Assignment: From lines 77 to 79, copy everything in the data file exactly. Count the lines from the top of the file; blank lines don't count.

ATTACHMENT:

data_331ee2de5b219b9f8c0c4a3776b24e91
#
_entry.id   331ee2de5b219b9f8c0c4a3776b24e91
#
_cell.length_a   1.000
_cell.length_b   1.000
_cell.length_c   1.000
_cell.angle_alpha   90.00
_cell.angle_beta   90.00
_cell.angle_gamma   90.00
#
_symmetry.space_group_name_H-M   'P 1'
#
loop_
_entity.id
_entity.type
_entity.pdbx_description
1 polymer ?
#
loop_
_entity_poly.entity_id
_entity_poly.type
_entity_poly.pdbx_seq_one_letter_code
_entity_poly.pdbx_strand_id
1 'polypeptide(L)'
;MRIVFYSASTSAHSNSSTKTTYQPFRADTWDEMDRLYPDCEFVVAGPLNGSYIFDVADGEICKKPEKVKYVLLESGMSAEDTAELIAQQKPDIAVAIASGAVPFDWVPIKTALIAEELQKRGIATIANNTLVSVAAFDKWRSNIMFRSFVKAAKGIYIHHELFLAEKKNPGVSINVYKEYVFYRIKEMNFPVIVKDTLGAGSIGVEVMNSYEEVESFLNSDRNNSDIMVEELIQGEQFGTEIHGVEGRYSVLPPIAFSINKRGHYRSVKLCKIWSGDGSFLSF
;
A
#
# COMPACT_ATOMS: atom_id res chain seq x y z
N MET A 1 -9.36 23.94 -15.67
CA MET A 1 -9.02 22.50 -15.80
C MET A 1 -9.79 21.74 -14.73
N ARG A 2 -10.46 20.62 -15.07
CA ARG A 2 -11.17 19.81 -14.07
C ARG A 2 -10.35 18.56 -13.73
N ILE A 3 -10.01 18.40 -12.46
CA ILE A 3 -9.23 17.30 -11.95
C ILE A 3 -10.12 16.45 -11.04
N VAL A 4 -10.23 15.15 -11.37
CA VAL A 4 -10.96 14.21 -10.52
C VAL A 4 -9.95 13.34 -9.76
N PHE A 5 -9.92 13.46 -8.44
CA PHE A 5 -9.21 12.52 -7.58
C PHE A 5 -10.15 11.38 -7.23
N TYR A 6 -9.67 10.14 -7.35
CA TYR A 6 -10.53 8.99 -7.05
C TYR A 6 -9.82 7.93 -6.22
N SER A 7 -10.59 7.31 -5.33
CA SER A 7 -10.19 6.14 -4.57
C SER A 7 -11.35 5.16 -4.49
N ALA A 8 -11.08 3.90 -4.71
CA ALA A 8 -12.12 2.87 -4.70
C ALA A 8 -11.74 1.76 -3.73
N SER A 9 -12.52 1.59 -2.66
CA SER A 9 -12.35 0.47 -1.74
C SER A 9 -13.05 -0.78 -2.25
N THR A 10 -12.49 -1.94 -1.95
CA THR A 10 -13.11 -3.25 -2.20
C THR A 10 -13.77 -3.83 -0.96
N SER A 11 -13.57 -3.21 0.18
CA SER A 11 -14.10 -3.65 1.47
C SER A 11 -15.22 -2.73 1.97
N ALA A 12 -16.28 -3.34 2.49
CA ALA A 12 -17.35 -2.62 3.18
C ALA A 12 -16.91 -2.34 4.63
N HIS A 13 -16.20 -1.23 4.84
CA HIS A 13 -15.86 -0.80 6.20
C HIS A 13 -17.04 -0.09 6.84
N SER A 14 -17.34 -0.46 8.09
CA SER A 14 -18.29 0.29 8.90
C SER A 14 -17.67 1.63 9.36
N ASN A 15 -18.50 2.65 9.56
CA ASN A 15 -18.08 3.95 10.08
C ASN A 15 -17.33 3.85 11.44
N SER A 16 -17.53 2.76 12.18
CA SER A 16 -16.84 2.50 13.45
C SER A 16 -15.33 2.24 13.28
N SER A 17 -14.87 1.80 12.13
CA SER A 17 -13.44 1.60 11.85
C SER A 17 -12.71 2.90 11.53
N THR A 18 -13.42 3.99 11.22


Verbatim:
CA SER A 16 -16.84 2.50 13.45
C SER A 16 -15.33 2.24 13.28
N SER A 17 -14.87 1.80 12.13